Wednesday, May 31, 2017

To "Dracula" from Priscilla Brown - Many Deadly Returns

This is my latest contemporary romance, which has nothing to do with vampires.
 Find it on the links below.

In Bram Stoker's Gothic thriller, Count Dracula was 400 years old; the story was published 120 years ago, in May 1897, and still scares readers in 44 languages. Over the years, surmising Stoker's sources for both Dracula the character and for his castle has caused vampire enthusiasts to go batty, and two areas of Britain have fangs bared over British inspirations for the bloodsucking count.

In 1890, Stoker visited Whitby in northeast Yorkshire, making notes on a supernatural tale he had heard of the living dead. In his story, he wrote of Dracula coming ashore there, functioning from the grave of a suicide, and attacking his first English victim. But Cruden Bay, a village on the coast north of Aberdeen, Scotland, boasts Dracula legends to get your teeth into. Even some lampposts carry Dracula effigies.

Stoker discovered the area while on a walking holiday along the arduous cliff track. The isolated dramatic North Sea coastline, turbulent seascape and ferocious weather awed him; it is this area which, legend has it, provided the inspiration for writing about the Dracula character. And it even had a suitable castle. Stoker set Dracula's castle in the east of Transylvania, where, to the best of knowledge, he never visited. According to local lore, Slains Castle, now a spectacular range of roofless ruins clinging precariously to a headland, influenced Stoker's conception of the vampire's eerie fortress. In the author's day, Slains was an intact large mansion; its construction over 340 years resulted in a conglomeration of styles and building materials, some of which can be discerned today.
On a chilly autumn afternoon, I and my travelling companion, Australians exploring northeast Scotland, optimistically judged the weather fit for a visit to Slains before the clouds racing across the pale blue sky turned sinister. We trudged along the muddy track to poke around the gaunt remains. At the castle, we trod warily trough the knee-high clumps of dank weeds and over sharp-edged masonry.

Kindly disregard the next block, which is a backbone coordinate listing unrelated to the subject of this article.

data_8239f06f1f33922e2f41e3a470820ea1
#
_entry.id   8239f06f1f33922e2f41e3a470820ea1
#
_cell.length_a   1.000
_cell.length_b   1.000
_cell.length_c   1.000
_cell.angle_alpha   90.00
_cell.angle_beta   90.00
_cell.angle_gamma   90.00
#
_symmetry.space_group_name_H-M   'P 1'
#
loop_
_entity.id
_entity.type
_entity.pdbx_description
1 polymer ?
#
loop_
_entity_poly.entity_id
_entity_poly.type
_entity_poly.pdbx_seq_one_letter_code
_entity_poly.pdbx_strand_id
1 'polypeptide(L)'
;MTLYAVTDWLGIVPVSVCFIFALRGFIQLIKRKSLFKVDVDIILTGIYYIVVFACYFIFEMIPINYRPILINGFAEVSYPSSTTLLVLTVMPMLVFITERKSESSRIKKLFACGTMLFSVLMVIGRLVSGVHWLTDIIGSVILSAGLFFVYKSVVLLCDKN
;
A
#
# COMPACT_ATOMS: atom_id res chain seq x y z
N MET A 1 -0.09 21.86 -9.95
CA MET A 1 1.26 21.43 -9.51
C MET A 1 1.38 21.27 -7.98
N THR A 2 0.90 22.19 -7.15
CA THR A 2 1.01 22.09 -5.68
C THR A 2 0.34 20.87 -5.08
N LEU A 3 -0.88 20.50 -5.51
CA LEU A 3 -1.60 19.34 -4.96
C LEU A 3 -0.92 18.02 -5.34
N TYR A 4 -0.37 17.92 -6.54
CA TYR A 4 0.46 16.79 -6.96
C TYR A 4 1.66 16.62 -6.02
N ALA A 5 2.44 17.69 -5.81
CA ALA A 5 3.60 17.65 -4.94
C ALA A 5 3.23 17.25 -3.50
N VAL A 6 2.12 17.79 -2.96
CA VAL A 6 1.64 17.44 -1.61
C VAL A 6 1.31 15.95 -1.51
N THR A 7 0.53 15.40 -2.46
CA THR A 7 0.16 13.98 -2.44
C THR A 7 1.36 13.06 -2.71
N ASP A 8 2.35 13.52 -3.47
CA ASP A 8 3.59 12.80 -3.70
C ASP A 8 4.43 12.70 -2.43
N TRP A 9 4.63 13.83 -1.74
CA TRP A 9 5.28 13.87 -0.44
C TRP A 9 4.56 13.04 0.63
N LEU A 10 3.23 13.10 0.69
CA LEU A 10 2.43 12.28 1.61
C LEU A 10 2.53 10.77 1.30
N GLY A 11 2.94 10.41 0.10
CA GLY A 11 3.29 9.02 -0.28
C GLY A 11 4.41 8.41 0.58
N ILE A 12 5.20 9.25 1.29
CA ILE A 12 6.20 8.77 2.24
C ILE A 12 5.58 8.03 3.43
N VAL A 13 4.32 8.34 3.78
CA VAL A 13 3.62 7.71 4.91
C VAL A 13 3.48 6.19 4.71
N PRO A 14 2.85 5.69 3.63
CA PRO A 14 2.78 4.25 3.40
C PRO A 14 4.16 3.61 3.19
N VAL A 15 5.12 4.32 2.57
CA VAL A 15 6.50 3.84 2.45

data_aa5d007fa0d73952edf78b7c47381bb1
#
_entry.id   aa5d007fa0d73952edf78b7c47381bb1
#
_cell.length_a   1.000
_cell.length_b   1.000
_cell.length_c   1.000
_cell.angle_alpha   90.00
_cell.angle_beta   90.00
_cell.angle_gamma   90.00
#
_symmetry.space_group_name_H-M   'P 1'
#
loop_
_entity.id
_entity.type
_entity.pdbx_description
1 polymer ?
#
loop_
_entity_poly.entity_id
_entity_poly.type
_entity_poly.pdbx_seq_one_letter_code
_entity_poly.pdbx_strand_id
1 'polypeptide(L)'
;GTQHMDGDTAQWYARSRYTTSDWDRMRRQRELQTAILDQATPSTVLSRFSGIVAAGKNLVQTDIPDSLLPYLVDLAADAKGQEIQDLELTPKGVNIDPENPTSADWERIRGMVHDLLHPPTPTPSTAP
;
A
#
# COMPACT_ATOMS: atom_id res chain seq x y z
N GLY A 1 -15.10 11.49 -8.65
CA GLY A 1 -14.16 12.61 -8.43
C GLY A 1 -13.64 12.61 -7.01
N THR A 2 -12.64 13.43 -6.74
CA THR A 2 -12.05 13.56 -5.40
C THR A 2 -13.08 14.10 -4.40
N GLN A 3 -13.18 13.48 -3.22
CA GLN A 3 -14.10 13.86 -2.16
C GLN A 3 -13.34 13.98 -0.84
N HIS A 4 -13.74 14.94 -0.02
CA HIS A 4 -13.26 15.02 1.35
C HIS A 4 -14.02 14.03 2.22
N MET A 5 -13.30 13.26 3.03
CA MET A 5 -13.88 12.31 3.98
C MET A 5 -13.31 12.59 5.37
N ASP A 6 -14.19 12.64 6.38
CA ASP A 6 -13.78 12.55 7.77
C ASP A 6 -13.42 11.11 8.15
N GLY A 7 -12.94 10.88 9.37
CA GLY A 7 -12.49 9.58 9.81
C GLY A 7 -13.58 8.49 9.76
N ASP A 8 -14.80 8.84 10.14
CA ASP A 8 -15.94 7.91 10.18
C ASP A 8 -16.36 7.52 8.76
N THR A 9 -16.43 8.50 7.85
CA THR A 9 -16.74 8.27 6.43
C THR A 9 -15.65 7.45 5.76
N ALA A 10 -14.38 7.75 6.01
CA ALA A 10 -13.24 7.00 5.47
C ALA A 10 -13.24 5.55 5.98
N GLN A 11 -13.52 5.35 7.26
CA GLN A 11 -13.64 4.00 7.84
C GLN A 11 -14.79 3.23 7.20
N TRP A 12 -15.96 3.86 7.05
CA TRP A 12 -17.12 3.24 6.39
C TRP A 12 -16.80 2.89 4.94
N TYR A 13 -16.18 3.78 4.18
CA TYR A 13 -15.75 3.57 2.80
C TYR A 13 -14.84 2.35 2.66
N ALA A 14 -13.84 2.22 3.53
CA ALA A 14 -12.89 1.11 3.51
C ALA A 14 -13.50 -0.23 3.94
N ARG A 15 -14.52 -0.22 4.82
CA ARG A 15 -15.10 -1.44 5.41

Investigating this labyrinth of an edifice with its narrow passageways, outlines of small and large rooms, shadowy corners, archways, staircases, window spaces of all shapes and sizes, we speculated at what each room may have been used for, and at the kind of lifestyles enjoyed by its occupants over the centuries. We clutched each other tightly as we stood rather unwisely too near to crumbling walls on the brink of plunging onto the wave-battered rocks (the walls, not us)...and then the fog blew in! The temperature dropped even lower,while tendrils of the infamous "haa" eddied around the spooky ruins. Wait! Was this only mist? Or Dracula himself? Shivering, we could almost imagine another manifestation of the vampire as a great black bat crawling through the window spaces.

We retreated to the welcome warmth of the historic local pub, where Bram Stoker wrote the first chapters of the book. Over coffee with a whisky chaser, we heard the story of how, after he'd eaten one helping too many of the local crab, his nightmare revealed a master vampire!

Warm wishes from Priscilla